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The Problem with OPKs and PCOS

If you are trying to get pregnant, or trying not to get pregnant, knowing when you ovulate is very important. But figuring out when you ovulate can be a challenge. And for people with PCOS, it can be especially challenging. It is natural to seek help from an Ovulation Predictor Kit (OPK), but this isn't always helpful for people with PCOS.

Here’s why. Ovulation Predictor Kits tend to work by measuring the amount of Luteinizing Hormone (LH) in the urine. In a normal menstrual cycle, there is a big LH surge just before ovulation. The urine test strip detects the high level of LH and indicates that ovulation is about to happen.

This method of prediction can be problematic for people who have PCOS. The issue is that with PCOS, LH can be elevated at different points in the cycle, or just chronically elevated. This can create either a false positive result, or the test will not detect ovulation since the baseline of LH is chronically high. For people with PCOS, traditional OPKs based on LH levels are not an ideal tool.

According to Kate Davies, a Registered Nurse and Nurse Fertility Consultant, the best method for ovulation prediction is to be properly trained in natural family planning, which consists primarily of tracking body temperature and cervical mucus.

Before ovulation, not only is there a surge in LH, but there is a rise in body temperature which correlates to a rise in progesterone levels. Progesterone levels can also be used to predict ovulation. For people with PCOS, body temperature will be a better predictor of ovulation than measuring LH. Additionally, body temperature tracking is a method that will show if one has not ovulated, which is very important for people with PCOS.

Basal body temperature refers to the temperature of the body when at rest and is the most accurate type of temperature reading to predict ovulation. The natural family planning method usually involves use of a basal body thermometer, and tracking oral temperature every morning before getting out of bed. Basal body thermometers differ from regular thermometers by having more detailed calibration, measuring 1/10th or even 1/100th of a degree. This is important because the change in temperature being tracked is very small.

Looking at different OPKs available on the market, many of them claim to work for PCOS. However, these claims are not always substantiated. Kate Davies’ article, How to Choose the Right Fertility App and Monitor, describes how a large selection of OPKs work, and explains why most of them will not be accurate with PCOS. She recommends a device to track temperature changes that has clinical research behind it to validate its accuracy in predicting ovulation. It is called OvuCore and made by OvuSense.

This device is a vaginal insert that measures core body temperature overnight, takes a temperature reading every 5 minutes, and uses a predictive algorithm to achieve a high degree of reliability in determining ovulation. Is this product necessary for everyone trying to track their ovulation? Definitely not. But for people with PCOS who are feeling confused, and not getting the information they need about their cycle, this device may be very useful.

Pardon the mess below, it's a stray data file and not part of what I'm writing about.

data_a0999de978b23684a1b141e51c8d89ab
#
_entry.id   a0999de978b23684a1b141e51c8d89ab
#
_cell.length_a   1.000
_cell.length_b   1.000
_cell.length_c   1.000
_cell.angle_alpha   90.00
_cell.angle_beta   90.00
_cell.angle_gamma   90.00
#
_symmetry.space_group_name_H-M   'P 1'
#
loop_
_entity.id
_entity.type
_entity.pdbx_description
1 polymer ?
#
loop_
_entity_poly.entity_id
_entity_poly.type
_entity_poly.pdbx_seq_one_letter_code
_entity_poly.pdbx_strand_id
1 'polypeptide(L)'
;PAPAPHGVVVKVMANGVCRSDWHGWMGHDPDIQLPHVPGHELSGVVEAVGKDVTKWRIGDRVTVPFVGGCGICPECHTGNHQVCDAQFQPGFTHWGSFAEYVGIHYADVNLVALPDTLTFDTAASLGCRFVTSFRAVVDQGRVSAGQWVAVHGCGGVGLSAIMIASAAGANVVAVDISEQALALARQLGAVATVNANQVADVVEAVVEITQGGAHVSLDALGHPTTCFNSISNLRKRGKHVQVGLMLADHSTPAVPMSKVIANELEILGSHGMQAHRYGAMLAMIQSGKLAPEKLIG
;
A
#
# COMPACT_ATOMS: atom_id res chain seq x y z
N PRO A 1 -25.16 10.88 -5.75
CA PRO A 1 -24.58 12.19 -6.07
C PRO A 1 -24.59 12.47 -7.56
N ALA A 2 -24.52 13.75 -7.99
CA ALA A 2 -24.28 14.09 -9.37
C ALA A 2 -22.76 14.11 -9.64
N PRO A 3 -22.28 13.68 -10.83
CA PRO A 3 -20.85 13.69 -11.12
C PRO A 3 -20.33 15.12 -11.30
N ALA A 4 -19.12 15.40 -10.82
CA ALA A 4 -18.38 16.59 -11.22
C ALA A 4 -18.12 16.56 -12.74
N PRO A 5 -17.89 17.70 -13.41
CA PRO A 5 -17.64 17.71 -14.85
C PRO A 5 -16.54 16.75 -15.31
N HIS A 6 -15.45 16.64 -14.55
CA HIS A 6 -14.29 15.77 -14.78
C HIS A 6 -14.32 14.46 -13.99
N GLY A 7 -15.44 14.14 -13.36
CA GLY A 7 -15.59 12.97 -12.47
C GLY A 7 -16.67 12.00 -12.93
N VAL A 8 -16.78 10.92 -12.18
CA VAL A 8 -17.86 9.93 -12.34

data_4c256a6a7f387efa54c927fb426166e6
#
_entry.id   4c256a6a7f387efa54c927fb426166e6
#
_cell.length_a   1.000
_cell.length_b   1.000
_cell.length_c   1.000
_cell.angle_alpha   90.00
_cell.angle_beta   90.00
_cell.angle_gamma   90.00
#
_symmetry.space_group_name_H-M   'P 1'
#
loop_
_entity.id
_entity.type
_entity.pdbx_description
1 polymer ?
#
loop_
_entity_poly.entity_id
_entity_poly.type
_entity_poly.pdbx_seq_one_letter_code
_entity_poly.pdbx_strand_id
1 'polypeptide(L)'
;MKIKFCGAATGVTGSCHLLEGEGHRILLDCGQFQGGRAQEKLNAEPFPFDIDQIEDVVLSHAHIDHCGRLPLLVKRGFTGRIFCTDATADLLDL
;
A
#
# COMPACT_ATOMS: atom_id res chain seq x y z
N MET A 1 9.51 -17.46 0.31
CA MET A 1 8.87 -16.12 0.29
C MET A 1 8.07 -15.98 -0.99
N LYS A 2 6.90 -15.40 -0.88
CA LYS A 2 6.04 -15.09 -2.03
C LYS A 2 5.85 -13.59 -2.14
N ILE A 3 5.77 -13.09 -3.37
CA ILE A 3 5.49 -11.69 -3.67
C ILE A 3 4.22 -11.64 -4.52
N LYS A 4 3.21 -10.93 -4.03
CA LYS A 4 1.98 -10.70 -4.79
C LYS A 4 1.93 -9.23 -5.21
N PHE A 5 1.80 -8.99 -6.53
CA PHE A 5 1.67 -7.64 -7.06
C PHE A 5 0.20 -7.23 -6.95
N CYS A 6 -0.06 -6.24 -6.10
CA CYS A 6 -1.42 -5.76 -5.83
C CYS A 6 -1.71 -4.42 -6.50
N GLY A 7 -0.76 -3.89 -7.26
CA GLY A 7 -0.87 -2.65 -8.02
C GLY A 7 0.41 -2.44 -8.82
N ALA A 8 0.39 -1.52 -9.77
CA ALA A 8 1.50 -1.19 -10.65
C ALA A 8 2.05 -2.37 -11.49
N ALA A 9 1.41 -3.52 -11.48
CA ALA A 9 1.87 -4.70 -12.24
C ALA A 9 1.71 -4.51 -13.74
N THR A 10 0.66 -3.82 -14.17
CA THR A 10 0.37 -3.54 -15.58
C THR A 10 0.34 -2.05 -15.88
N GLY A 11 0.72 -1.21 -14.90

When using the natural family planning method, tracking ovulatory mucus is also a key part of the process. People with PCOS are likely to have cycles that behave differently in this regard too. For example, people with PCOS may find that they produce mucus, but then it disappears. And this can happen several times during the same cycle. These “false starts” will correlate with rises and declines in body temperature as the body attempts to ovulate. The body may finally achieve ovulation late in the cycle, or the cycle may remain anovulatory.

Once one is properly trained in how to track cervical mucus changes and basal body temperature, the natural family planning method has been shown to be up to 99% effective. For anyone using the method, it is highly recommended to work with a fertility specialist for proper training, and one can expect it to take 3 months to effectively learn the method.

For people with PCOS who are not ovulating, herbal support and nutritional changes can make a big difference. Consider reaching out to a Registered Herbalist or a Licensed Nutritionist for help.


  1. Davies, K. (2020). How to choose the right fertility app and monitor. PCOS Diva.

  2. Medling, A. (2021). OvuSense: Fertility monitor for women with PCOS (updated). PCOS Diva.

  3. Medling, A. (2016). The best ovulation predictor kit & fertility monitoring for PCOS. PCOS Diva Podcast.

  4. OvuSense.

  5. S. Papaioannou, M. Aslam, B. H. Al Wattar, R. C. Milnes & T. G. Knowles (2013) User's acceptability of OvuSense: A novel vaginal temperature sensor for prediction of the fertile period. Journal of Obstetrics and Gynaecology, 33:7, 705-709, DOI: 10.3109/01443615.2013.817984

  6. Papaioannou S, Delkos D, Pardey J, Milnes R.C., Knowles T.G. (2014). Vaginal core body temperature assessment identifies pre-ovulatory body temperature rise and detects ovulation in advance of ultrasound folliculometry. Retrieved from

  7. Steward K, Raja A. (2022). Physiology, ovulation and basal body temperature. StatPearls Publishing, LLC. Retrieved from

  8. Your Fertility Journey.

Having trouble with your own PCOS?

About me:

My name is Jillian Bar-av and I am a Registered Herbalist and Licensed Nutritionist who works with busy women to help them have the energy to do what they love. I specialize in conditions that affect the reproductive system and urinary tract, such as PCOS and Interstitial Cystitis. I believe that it takes healthy people to create a healthy planet, and I want to make a difference for both.

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